Everyone focuses on Iraq. The Washington Post leads with the announcement that the U.S. is setting more realistic expectations for Iraq. The New York Timesleads with the struggle to get updated armor for U.S. soldiers there. And the Los Angeles Timesleads with the struggle to complete the draft of the Iraqi constitution by the Monday deadline and the threat that Sunni Arabs might walk out of the negotiations.
The WP reports that the administration is shedding the "unreality" that originally dominated the discourse about Iraq. Officials are now recognizing that the administration's original vision won't be realized by the end of the political transition four months from now. It's not just that the coalition didn't get welcomed with rice and rosewater, the paper notes. Homes still go without electricity, parents still worry about kidnapping, and unemployment is between 50 percent and 65 percent. An anonymous senior official admits that the original timeline was "never realistic." The WP's deadpan synopsis: "The United States no longer expects to see a model new democracy, a self-supporting oil industry or a society in which the majority of people are free from serious security or economic challenges."
The NYT reports that the Pentagon is once again trying to secure new and improved body armor for American troops. The ceramic plates currently in use don't protect U.S. soldiers from many of the munitions used by Iraqi insurgents. Officials have been trying for over a year to supply soldiers with thicker, stronger, more resistant plates. One problem is that suppliers don't have sufficient production capacity; another is that each military contractor has to come up with its own design. A contract was even given to a researcher "who had never mass produced anything" and who "was allowed to struggle with production for a year before he gave up."
The LAT leads with news that negotiators are facing "mounting frustrations over contentious issues" in their attempts to finish the draft of the Iraqi constitution that's due Monday, and raises the possibility of a Sunni walkout. Other members of the constitutional committee have been having trouble convincing the Sunni members to accept federalism. If Sunnis withdraw, the constitution could get rejected in October's referendum, and deepening Sunni alienation could fuel the insurgency. The NYT notes that the U.S. is upping pressure on Iraqi negotiators in an effort to avoid that outcome. As a result, the committee is still negotiating. One committee member compared the constitution to a partially prepared meal, telling the NYT, "We are still in the kitchen now, but there is nothing yet."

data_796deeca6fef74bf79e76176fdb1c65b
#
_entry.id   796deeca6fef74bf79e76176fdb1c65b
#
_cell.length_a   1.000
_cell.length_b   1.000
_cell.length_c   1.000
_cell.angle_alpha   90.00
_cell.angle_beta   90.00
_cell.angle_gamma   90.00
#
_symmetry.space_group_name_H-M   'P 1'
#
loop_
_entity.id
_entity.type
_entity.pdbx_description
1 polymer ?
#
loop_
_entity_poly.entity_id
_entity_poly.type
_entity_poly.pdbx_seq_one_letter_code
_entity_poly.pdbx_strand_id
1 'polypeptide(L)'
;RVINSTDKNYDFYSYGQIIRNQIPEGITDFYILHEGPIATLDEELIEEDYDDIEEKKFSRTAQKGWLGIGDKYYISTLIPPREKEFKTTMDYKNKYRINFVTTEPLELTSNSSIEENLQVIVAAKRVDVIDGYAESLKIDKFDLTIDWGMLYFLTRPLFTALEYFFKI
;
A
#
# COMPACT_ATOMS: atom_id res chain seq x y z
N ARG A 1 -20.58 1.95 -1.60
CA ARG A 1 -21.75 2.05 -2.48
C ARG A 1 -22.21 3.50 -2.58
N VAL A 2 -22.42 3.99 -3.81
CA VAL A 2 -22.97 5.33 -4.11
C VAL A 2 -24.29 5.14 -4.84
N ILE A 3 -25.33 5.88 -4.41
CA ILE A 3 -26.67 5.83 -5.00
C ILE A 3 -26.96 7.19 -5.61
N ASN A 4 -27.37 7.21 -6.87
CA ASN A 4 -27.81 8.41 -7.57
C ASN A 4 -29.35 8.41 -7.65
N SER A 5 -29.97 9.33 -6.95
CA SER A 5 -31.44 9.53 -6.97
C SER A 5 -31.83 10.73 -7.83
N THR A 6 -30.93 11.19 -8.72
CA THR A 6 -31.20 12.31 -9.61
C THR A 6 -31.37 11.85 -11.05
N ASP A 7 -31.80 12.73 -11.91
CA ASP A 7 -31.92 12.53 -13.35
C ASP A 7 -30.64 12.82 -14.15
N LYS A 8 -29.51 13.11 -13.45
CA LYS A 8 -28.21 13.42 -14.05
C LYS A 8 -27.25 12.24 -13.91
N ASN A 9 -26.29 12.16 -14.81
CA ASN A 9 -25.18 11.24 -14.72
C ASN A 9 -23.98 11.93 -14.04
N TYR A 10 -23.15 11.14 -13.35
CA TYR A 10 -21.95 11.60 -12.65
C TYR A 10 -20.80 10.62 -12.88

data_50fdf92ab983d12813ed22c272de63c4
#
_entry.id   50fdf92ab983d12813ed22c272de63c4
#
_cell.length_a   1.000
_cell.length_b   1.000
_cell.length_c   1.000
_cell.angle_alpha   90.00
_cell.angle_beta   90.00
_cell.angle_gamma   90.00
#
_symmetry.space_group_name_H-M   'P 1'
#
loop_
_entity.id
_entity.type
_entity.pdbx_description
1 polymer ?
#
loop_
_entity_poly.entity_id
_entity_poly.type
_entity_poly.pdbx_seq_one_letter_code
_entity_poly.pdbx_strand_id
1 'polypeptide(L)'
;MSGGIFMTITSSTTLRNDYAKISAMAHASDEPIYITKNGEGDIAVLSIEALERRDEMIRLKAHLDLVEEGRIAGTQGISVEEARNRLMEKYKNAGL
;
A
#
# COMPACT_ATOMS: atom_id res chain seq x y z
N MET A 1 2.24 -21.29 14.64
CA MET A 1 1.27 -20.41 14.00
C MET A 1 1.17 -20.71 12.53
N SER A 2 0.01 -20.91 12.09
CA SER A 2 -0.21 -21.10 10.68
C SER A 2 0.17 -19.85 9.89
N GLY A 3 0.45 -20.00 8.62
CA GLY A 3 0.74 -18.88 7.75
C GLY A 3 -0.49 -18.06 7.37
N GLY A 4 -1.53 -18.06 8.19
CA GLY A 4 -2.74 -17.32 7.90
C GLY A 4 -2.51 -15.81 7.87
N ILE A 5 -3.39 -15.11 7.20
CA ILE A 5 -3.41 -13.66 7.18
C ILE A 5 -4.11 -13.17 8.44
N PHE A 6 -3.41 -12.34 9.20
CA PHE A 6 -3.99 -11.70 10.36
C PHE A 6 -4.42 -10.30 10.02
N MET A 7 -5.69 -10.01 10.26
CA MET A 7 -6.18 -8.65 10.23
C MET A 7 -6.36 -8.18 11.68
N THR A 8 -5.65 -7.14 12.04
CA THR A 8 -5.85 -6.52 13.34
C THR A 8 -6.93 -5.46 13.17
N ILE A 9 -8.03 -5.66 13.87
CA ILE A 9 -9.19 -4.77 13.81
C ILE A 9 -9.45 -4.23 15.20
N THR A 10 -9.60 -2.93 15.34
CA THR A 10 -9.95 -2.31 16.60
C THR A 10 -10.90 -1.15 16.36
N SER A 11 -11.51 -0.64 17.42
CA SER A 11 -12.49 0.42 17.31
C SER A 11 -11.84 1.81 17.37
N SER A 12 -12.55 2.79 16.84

Even if the deadline is met, the NYT, for one, isn't hopeful about how much good it will do. A "Week in Review" article defines a chilling new bit of Arabic slang from Iraq's streets. An "allas" is a person—usually masked, usually paid a bounty—who leads a group of killers to a potential victim, such as a Shiite living in a Sunni neighborhood. The rise of the allas, writes the NYT, highlights the chasm between Iraq's rule of law and its anarchical real world, reminding us "of how little can be reasonably expected from the Iraqi constitution, no matter how beautiful its language or humane its intent."
The NYT and LAT both front reports on the Israeli withdrawal from Gaza, as families prepare either to leave or to protest. As of Monday, Israelis may not remain in Gaza. At that point, soldiers will knock on every Israeli door there, helping settlers leave and forcibly removing those who refuse. Moving vans will then collect remaining goods, and bulldozers will raze houses and public buildings to prevent occupation by Palestinian militants. The LAT notes that this will be the first time Israel has moved communities off of Palestinian-claimed land. The NYT's lurid prognosis: "young men and women screaming words like 'Nazi' at uniformed officers their own age ... soldiers and police officers dragging off little girls with cats and Jews in prayer shawls who will passively resist."
The WP fronts word that Iraqi Sunnis are rising up against Abu Musab alZarqawi in an effort to prevent Shiites from being driven out of Ramadi. Zarqawi and his insurgents had warned Shiites to leave the Sunni Triangle within 48 hours. In response, Sunnis took to the streets with grenade launchers and automatic weapons, killing five Zarqawi fighters. As one Sunni leader put it, "We have had enough of his nonsense." The WP calls the uprising a "dramatic show of unity."
What color is your parody? Barbara Ehrenreich takes aim at business success books, culling some of the genre's less enlightening lessons. How Full Is Your Bucket, for instance,informs readers, "Everyone has an invisible bucket. We are at our best when our buckets are overflowing—and at our worst when they are empty." Meanwhile, The Millionaire Mind explains that the universe "is akin to a big mail-order department," that poor people are poor because they "choose to play the role of the victim," and that the first step to success is to repeat, "I admire rich people! I bless rich people! I love rich people!"